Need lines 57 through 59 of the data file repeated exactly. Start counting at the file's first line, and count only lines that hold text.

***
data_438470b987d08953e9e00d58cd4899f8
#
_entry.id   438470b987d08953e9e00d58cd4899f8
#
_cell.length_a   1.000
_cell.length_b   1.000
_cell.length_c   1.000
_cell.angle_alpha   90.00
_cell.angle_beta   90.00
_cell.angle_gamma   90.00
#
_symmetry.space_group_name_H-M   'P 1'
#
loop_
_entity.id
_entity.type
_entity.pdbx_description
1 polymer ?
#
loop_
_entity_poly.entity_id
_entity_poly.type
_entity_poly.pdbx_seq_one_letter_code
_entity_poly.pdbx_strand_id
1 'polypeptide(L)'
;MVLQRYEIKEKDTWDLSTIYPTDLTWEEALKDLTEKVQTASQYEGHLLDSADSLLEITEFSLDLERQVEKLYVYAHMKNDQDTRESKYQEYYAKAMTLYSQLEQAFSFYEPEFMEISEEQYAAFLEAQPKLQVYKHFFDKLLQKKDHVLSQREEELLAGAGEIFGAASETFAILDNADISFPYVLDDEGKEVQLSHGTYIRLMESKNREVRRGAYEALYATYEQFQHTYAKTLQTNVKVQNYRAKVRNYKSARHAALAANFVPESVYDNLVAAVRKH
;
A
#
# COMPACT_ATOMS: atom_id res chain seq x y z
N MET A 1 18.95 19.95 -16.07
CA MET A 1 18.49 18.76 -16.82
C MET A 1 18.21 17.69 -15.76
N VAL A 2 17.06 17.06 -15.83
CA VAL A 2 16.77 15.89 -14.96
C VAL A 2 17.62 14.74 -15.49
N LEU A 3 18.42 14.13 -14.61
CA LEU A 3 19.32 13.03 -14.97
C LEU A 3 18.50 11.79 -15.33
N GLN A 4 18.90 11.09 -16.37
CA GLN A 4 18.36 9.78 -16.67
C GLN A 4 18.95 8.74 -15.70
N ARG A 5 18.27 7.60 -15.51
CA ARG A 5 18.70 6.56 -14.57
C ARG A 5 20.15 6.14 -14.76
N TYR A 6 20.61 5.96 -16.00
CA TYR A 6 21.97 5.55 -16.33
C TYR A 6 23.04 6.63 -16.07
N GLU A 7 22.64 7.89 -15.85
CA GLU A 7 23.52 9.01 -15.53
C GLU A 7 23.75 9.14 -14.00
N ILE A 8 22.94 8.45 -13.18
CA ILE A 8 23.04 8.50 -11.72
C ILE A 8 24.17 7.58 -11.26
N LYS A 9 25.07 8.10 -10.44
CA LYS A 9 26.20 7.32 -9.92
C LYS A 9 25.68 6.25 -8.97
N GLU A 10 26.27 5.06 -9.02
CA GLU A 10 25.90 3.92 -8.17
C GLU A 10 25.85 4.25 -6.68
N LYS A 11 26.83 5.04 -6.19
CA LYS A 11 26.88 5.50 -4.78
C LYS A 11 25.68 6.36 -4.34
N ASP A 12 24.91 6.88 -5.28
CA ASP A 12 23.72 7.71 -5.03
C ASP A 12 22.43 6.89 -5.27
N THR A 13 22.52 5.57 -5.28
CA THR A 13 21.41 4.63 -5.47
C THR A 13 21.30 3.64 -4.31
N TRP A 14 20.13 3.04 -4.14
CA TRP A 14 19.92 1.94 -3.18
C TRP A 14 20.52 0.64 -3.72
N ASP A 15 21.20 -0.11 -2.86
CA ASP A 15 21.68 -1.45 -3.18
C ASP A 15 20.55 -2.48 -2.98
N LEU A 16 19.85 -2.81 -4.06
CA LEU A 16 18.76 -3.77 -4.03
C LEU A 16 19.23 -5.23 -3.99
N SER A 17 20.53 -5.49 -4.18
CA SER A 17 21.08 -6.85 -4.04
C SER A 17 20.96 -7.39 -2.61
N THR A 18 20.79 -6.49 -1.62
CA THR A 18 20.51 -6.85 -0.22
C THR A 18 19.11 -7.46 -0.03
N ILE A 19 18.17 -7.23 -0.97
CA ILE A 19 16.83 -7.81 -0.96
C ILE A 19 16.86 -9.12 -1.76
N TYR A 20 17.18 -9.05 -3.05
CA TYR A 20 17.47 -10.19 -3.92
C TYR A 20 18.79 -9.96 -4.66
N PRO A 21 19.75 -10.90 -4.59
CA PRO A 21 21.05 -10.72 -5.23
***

C LYS A 9 25.68 6.25 -8.97
N GLU A 10 26.27 5.06 -9.02
CA GLU A 10 25.90 3.92 -8.17